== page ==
Neil Paine uses Doug Drinen's SRS ratings to find the best 2-game stretches. The Ravens' 2000 Playoff/Super Bowl run takes the #1,#2, and #4 spots.

Neil also points out just how bad the Browns and Derek Anderson in particular have been. Anderson had that one promising year, so he's kind of a head-scratcher. I realize the team around him was better in 2007, but this year he's just a disaster. Two years ago he threw for 29 TDs and 6.8 Net Yards per Attempt. So far this year he has 2 TDs and 3.7 netYPA. Looking back at his career year, there may have been some indications that he wasn't all he was cracked up to be. His Int rate was 3.6%, well worse than average, and his completion % was 56.5%, which is very low for someone you'd think was breaking out.

Here's another article on Kevin Kelly, the high school coach who never punts. It's interesting is to read the comments of some notable college coaches. Texas Tech's Mike Leach says “It’s an interesting idea. Statistically, there’s definitely some validity to it." Michigan State's Mark Dantonio says "Often, it’s simply a gut decision. Is the timing right and do you have the confidence in your offense to execute the play against the defense that’s called?” LSU's Les Miles says, "To me, it’s a statistic, a position, a feel that gives a coach the, ‘This is the right time to do this.’"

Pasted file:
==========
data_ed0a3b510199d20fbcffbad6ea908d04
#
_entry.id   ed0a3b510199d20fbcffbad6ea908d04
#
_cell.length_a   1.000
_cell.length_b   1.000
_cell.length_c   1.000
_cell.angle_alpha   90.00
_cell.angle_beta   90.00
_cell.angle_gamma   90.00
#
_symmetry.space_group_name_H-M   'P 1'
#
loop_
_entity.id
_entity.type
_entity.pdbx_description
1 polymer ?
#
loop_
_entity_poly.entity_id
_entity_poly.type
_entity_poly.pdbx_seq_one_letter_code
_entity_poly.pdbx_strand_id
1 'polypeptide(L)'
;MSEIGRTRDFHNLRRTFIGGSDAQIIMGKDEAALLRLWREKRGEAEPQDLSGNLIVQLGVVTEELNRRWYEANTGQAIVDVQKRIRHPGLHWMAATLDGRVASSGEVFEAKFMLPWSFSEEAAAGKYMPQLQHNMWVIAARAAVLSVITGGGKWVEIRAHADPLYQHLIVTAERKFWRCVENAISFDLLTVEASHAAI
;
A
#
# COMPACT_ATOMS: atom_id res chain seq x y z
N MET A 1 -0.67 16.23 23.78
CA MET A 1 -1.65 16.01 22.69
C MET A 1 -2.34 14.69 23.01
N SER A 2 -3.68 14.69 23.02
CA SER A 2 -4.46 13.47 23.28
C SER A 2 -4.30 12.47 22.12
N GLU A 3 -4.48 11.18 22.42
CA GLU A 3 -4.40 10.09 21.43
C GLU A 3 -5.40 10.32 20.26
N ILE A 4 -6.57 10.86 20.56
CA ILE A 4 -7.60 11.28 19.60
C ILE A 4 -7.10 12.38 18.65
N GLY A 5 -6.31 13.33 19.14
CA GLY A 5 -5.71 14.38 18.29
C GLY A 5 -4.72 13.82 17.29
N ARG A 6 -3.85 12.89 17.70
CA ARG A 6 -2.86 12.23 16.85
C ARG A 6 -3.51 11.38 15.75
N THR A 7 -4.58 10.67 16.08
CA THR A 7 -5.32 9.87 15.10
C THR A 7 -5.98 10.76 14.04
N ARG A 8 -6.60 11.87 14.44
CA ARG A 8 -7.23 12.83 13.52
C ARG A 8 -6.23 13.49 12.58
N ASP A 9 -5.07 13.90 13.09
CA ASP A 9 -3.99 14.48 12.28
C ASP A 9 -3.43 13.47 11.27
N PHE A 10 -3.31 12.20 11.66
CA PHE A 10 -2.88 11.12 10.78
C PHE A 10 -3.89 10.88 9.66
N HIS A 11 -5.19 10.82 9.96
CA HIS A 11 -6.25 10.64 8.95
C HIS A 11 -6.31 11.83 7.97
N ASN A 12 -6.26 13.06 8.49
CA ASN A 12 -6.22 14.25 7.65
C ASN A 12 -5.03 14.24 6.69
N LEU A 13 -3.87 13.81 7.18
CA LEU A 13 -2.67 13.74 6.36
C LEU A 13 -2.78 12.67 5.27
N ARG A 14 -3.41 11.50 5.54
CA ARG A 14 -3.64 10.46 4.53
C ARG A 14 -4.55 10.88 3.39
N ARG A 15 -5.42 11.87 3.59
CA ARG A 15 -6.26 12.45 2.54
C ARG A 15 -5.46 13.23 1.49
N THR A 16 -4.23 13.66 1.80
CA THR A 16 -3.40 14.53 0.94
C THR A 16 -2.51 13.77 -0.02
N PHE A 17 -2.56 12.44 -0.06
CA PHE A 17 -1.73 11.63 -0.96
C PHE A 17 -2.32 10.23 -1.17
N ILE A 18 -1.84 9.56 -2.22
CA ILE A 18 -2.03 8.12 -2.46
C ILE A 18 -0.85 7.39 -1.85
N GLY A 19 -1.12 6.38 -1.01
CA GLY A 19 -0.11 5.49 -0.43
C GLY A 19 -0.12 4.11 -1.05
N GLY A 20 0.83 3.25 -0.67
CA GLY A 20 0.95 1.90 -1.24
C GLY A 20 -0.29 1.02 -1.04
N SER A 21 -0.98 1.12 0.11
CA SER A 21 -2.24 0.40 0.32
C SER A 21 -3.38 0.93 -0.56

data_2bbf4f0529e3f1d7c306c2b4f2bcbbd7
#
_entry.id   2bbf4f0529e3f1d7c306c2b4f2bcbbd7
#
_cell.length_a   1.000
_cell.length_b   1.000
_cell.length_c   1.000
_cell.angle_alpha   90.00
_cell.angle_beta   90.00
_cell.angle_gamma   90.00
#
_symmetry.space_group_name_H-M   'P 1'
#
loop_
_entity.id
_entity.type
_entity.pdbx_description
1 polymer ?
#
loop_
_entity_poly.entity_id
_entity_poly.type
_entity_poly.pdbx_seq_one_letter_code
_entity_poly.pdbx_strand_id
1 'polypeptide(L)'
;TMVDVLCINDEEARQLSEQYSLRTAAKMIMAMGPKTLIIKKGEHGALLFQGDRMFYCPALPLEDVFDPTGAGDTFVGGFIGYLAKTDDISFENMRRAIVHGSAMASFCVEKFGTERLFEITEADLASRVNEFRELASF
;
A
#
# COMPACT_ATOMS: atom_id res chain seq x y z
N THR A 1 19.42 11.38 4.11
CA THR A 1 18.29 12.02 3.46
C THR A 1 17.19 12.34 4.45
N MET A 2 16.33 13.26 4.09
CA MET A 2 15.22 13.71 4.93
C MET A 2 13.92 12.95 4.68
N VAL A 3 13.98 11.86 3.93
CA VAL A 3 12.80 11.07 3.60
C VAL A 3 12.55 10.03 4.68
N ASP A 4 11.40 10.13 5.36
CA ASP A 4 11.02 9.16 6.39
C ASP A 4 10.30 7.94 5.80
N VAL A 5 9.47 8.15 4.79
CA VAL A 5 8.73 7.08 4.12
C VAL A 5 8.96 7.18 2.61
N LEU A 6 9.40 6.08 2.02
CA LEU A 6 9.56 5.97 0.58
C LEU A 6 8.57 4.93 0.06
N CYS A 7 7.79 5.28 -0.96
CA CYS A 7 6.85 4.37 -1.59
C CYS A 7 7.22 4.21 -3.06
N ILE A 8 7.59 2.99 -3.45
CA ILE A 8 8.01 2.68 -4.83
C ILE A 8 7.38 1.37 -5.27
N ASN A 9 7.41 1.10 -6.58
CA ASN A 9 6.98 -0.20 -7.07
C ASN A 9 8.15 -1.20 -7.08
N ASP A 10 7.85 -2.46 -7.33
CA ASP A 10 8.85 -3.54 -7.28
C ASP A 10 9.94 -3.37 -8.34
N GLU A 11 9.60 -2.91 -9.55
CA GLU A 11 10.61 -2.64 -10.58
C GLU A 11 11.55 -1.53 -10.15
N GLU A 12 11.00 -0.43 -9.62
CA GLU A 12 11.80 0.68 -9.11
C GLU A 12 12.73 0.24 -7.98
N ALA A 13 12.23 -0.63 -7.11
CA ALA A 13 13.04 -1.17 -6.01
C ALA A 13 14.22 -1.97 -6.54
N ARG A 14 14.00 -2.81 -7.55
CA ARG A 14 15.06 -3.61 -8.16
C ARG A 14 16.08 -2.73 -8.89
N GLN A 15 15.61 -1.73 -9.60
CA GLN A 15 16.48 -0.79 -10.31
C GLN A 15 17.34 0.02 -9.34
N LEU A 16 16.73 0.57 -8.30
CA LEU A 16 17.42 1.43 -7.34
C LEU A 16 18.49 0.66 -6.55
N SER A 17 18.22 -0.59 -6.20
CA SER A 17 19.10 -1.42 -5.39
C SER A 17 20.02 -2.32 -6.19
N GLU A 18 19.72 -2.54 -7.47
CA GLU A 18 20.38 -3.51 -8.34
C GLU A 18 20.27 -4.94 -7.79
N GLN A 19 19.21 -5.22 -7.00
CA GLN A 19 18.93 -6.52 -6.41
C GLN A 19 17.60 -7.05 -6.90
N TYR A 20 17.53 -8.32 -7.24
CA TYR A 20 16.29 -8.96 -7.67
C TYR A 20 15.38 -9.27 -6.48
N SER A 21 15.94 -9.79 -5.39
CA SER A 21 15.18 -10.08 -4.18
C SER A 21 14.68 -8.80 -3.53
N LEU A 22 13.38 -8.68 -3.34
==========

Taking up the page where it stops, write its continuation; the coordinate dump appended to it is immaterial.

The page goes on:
Lastly, from the baseball world, here's a great post on game theory in pitching from Fangraphs.

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2 Responses to “Roundup 11/8”

  1. Guy says:

    Brian: Regarding Lisk's study, don't you need to account for the strength of these 12 teams, and the visiting teams? I don't think you can treat them as random selections and do a signficance test. These twelve teams, in their 2nd, 3rd, and 4th seasons in the new stadiums (whem many of the first-time visits must have occured), were a combined .564 overall. If you assume a HFA of 70 points, we'd expect them to be about .634 at home -- not that much lower than Lisk found. If the first-time visitors happened to be slightly below average (which they likely were, since these 12 teams are above average), that could account for the other 20 points.

    I can believe HFA advantage is weaker in year 1 than in later years. But does a big effect on visitors seem likely? A lot of out-of-conference players must be visiting a stadium for the first time in every game (because they are younger players). Conversely, even in a first-time visit by a franchise, some visiting players will have been in the stadium before (when playing for a different team). So I'm not sure how big an impact on visiting teams is plausible.

  2. denis says:

    Also re Lisk's numbers.IIRC the elevated home field for games involving teams visiting a new stadium for the first time in the last decade is primarily down to the home records of the Ravens and the Pats.

    Take these two teams out of the equation and home teams welcoming first time visitors win at about the rate you'd expect allowing for the quality of opposition.